A few years ago a respected writer familiar with my work urged me to coin a phrase for what I do. I asked him for a suggestion. He said, “indirect narrative.” I thought about it for a couple of years, modifying his idea and words to come up with “organic narrative,” meaning that my narratives grow out of my findings in archives and oral histories like limbs on a tree or bush. But that term never felt totally right, either. We settled on “wide-angle view” for the subtitle of Gene Smith’s Sink, a phrase coming from an interview with Adam Phillips in which he quoted the psychoanalyst Marion Milner talking about the importance of looking around a subject rather than directly at it. The phrase is appropriate for Gene Smith’s Sink, but not really right for everything I do.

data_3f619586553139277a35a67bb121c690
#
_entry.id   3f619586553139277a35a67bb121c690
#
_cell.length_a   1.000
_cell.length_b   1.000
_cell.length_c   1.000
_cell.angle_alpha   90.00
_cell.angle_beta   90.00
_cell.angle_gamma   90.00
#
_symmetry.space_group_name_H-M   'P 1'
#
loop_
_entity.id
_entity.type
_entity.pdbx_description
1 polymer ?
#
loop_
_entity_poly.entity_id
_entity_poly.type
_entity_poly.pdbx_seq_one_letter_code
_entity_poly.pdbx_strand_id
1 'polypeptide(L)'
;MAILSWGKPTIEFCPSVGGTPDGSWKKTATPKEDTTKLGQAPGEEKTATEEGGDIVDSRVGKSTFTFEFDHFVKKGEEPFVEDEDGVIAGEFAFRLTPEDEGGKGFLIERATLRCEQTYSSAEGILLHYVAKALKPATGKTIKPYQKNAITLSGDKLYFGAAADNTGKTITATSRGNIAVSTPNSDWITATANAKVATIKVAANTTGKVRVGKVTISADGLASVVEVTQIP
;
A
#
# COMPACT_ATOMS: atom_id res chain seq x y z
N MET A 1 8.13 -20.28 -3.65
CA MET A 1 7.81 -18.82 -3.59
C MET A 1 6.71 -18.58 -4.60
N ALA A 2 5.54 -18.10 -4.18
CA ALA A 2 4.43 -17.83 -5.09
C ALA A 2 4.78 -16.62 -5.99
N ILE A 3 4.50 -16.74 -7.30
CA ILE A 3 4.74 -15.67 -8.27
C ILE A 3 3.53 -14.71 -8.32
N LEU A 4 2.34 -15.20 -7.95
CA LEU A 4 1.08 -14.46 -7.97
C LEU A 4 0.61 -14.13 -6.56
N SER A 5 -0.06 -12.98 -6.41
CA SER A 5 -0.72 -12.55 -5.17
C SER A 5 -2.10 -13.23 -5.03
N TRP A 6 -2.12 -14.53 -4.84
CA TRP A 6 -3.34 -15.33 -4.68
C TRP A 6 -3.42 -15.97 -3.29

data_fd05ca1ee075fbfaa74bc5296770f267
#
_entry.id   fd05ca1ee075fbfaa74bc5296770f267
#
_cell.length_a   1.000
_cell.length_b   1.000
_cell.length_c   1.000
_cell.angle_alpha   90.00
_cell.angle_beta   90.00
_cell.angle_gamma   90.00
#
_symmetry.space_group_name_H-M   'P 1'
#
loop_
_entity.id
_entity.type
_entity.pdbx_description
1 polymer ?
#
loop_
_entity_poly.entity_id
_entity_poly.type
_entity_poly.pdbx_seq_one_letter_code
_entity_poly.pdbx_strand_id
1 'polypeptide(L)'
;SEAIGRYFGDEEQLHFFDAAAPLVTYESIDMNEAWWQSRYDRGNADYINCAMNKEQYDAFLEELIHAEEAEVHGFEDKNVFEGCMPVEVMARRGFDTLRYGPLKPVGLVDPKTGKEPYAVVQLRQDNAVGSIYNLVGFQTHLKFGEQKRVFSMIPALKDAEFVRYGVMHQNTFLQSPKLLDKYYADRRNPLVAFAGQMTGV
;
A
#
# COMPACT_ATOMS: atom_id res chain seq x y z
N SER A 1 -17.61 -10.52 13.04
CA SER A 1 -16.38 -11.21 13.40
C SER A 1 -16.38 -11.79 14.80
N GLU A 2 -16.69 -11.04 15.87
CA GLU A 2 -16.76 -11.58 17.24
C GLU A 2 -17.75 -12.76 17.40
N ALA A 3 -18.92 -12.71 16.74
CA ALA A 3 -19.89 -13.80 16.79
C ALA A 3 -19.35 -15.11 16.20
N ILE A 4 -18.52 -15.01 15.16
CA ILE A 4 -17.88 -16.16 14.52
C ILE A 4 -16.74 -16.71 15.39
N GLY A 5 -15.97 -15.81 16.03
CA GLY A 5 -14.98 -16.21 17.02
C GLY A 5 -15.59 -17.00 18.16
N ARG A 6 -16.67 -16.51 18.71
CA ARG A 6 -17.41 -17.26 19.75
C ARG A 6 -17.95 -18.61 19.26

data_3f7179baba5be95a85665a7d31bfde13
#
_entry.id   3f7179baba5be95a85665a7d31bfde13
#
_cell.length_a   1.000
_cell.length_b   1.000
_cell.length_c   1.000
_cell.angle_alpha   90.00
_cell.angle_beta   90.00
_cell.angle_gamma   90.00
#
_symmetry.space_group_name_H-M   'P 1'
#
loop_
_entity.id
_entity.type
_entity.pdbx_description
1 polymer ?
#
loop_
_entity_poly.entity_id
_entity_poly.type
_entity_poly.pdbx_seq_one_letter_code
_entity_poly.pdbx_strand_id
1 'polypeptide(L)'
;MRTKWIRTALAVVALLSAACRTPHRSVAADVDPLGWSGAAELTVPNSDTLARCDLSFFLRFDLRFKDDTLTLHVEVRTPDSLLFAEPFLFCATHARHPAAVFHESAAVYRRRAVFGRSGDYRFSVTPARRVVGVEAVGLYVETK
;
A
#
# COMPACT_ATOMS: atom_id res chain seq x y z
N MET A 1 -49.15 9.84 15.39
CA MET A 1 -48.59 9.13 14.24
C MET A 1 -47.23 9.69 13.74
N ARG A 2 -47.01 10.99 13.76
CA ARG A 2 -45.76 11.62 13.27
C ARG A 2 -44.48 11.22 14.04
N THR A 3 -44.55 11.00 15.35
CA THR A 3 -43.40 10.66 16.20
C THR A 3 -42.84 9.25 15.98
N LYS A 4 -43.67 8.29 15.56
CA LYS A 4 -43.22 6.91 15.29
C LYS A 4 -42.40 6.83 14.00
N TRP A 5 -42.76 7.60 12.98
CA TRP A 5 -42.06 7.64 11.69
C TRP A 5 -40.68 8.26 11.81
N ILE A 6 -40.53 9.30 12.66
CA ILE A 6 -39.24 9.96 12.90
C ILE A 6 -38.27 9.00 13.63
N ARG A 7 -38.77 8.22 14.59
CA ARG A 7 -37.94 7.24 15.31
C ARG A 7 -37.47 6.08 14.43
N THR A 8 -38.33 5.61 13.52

A few days ago the poet Ross Gay, who won a 2015 National Book Critics Circle Award for his collection of poems, “Catalog of Unabashed Gratitude,” wrote about Gene Smith’s Sink using a phrase, “lyric research,” that may get closer to my overall process than anything I’ve considered so far. His words help me think about my almost-finished next manuscript, which has nothing to do with Gene Smith at all. Here’s what he wrote:
Among the things I love about Sam Stephenson’s book Gene Smith’s Sink is that it’s the result of, and an artifact of, lyric research: research that ostensibly originates with a given subject or archive, but very quickly follows leads elsewhere. It’s a sort of wandering and associative research, and in this way has as much to do with poetry as it does “documentary” or “nonfiction.” Lyric research reminds us that the researcher, the writer, the speaker, is also the subject. But maybe more to the point when speaking about Stephenson’s beautiful book, lyric research is a capacious mode of seeing, which seems appropriate, given the book’s occasion is the photographer Gene Smith. Given the book’s subject, ultimately, is looking.
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